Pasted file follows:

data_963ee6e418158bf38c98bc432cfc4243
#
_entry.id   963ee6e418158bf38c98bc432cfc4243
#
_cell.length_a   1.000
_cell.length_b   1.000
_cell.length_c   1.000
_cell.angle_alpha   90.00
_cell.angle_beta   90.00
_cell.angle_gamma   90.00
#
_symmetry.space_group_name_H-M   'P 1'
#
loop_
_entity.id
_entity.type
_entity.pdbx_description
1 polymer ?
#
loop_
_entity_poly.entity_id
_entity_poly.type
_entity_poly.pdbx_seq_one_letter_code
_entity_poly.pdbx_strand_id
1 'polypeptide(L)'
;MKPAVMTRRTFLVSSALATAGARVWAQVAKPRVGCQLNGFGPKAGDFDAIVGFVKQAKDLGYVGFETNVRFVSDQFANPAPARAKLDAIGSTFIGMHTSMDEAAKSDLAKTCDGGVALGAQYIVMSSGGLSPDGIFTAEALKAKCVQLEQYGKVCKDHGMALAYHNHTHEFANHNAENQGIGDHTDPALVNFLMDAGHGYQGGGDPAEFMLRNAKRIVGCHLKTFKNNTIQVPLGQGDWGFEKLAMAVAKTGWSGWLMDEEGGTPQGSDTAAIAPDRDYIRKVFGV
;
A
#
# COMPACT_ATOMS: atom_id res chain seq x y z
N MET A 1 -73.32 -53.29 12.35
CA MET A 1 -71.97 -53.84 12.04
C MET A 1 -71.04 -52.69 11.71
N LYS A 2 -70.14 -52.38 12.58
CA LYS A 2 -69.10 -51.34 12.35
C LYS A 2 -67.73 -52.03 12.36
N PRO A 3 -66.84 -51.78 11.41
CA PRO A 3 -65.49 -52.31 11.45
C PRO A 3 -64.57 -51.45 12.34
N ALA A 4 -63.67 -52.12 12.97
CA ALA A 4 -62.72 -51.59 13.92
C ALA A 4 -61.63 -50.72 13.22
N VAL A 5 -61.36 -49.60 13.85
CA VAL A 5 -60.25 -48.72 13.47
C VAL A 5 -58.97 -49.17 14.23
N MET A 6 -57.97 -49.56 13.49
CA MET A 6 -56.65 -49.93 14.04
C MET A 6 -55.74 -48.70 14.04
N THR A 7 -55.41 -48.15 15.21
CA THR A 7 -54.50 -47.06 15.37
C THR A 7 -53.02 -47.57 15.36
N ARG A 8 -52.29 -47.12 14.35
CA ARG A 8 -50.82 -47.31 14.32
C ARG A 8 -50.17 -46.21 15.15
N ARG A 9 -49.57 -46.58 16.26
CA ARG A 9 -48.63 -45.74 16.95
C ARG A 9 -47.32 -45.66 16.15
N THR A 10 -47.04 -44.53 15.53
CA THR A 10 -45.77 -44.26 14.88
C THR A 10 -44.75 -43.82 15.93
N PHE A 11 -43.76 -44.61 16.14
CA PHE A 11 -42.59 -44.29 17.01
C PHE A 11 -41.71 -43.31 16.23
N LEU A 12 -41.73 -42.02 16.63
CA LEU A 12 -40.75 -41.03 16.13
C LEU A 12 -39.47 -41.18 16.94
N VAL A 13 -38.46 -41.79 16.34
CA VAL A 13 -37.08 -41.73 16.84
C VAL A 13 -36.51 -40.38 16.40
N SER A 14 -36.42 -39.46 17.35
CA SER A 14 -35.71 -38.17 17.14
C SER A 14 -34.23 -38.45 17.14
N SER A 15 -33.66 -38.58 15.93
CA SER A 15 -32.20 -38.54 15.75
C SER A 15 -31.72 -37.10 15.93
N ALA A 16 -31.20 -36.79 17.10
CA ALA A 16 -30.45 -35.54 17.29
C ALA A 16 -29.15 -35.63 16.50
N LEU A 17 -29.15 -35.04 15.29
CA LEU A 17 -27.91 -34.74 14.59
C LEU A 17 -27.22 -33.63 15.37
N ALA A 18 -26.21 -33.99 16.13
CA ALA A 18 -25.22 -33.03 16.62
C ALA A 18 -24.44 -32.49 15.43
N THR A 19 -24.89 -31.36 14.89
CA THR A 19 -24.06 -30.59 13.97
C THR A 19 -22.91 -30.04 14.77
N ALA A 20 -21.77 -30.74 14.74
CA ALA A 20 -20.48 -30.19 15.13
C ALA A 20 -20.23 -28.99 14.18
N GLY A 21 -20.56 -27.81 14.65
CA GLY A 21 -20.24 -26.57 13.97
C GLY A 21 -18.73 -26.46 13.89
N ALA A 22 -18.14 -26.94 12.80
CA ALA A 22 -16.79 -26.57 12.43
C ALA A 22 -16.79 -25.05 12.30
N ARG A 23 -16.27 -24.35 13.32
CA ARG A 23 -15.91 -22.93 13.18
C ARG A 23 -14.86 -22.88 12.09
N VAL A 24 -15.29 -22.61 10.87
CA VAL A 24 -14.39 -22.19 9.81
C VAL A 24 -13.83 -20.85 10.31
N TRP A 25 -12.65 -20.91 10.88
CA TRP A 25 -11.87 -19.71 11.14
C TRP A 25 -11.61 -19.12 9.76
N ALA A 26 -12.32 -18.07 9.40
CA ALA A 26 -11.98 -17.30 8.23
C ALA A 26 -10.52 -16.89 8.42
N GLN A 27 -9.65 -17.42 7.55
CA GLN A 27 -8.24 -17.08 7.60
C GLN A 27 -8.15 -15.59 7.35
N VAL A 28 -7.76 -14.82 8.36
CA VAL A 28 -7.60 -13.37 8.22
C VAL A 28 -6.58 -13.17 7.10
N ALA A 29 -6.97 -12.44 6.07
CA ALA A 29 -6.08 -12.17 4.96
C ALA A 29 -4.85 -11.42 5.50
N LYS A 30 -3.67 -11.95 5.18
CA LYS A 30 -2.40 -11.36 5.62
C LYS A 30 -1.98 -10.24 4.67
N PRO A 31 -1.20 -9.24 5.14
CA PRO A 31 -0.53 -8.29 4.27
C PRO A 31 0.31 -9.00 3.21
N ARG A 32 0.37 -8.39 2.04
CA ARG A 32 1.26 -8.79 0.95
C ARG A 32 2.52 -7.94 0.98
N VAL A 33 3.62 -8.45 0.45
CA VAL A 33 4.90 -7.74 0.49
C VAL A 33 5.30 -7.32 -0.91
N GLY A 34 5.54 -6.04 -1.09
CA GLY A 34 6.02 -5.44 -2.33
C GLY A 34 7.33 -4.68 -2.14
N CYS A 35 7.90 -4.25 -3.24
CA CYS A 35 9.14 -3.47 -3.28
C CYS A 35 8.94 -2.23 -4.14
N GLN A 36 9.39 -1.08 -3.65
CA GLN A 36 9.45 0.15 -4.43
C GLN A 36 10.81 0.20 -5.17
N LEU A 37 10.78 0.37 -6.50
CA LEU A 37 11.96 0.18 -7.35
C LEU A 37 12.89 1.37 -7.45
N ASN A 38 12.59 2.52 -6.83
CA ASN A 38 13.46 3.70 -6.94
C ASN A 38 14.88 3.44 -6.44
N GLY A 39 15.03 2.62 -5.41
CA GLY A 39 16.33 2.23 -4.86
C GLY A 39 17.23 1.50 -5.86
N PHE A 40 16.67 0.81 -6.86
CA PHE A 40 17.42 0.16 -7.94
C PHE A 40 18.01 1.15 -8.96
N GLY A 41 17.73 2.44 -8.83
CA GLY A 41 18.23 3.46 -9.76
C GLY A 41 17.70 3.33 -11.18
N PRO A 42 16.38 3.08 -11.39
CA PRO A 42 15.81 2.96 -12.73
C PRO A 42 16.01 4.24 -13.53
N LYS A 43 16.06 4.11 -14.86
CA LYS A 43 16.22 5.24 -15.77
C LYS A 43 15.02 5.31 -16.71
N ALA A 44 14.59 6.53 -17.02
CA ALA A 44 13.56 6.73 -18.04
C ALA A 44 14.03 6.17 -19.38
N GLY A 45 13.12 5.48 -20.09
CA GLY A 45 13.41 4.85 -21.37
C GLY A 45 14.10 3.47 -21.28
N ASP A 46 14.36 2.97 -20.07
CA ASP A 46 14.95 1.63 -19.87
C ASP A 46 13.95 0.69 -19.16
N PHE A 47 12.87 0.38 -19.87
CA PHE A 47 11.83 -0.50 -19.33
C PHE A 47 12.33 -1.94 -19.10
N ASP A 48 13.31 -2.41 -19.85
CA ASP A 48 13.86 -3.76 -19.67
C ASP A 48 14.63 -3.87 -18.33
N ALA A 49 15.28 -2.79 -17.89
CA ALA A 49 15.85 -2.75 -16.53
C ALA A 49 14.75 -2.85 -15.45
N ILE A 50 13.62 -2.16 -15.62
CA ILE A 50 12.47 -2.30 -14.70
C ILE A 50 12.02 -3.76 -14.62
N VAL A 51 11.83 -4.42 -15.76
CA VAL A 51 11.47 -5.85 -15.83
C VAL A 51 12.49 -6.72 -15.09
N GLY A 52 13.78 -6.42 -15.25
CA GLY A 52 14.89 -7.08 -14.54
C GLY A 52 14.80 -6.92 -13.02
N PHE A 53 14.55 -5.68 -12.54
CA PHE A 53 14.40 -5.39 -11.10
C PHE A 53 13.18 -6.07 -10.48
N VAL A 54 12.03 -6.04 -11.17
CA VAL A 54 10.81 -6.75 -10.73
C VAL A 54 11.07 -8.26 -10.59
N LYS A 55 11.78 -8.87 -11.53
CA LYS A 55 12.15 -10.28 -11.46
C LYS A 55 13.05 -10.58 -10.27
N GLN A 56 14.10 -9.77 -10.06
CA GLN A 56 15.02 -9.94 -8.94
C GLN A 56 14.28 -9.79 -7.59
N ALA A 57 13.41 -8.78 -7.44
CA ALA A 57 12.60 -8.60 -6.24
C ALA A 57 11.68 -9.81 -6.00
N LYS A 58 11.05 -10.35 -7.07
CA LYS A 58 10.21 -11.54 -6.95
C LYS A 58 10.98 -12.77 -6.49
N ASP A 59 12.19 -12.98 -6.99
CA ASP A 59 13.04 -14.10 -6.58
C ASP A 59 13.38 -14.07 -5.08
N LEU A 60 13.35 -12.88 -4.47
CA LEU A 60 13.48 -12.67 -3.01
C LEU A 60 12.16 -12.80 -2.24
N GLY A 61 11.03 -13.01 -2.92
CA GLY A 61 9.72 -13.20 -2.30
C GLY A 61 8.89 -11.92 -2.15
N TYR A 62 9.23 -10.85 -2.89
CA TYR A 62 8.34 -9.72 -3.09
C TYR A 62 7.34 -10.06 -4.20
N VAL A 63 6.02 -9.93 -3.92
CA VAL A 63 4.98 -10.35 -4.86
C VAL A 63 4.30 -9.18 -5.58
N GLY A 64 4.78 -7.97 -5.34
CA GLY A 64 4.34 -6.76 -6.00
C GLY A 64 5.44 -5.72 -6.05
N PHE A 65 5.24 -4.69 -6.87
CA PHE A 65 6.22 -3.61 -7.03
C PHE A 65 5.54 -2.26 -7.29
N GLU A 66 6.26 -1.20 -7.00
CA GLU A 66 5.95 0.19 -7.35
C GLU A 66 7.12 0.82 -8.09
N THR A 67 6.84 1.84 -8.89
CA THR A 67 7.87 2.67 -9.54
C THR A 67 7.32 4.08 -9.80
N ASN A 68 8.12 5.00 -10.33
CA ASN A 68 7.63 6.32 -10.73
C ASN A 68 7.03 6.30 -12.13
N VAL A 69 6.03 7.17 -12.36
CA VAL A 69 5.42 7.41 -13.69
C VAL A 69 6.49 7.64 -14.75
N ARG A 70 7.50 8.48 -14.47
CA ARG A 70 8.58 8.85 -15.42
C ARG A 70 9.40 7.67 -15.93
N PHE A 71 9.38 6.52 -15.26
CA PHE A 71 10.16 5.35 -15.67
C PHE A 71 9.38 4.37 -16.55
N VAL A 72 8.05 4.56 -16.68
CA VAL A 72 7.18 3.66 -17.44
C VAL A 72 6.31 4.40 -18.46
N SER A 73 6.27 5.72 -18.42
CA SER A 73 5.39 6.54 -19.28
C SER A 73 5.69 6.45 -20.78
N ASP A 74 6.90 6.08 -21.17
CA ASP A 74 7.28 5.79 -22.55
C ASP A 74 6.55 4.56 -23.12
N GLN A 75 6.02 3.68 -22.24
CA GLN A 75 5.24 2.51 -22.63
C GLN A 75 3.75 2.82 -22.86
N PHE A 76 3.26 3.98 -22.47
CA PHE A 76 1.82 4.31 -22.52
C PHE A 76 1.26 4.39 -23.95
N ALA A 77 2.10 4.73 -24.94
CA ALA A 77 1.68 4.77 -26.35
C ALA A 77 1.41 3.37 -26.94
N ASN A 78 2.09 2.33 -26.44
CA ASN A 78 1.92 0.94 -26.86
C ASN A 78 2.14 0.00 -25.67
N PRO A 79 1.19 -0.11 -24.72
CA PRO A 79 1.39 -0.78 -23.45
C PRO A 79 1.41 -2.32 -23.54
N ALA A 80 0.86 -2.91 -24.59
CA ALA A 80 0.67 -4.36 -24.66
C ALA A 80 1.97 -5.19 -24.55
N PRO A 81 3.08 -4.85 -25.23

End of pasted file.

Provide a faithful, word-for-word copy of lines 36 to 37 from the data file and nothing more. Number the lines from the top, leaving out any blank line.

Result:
C LYS A 2 -67.73 -52.03 12.36
N PRO A 3 -66.84 -51.78 11.41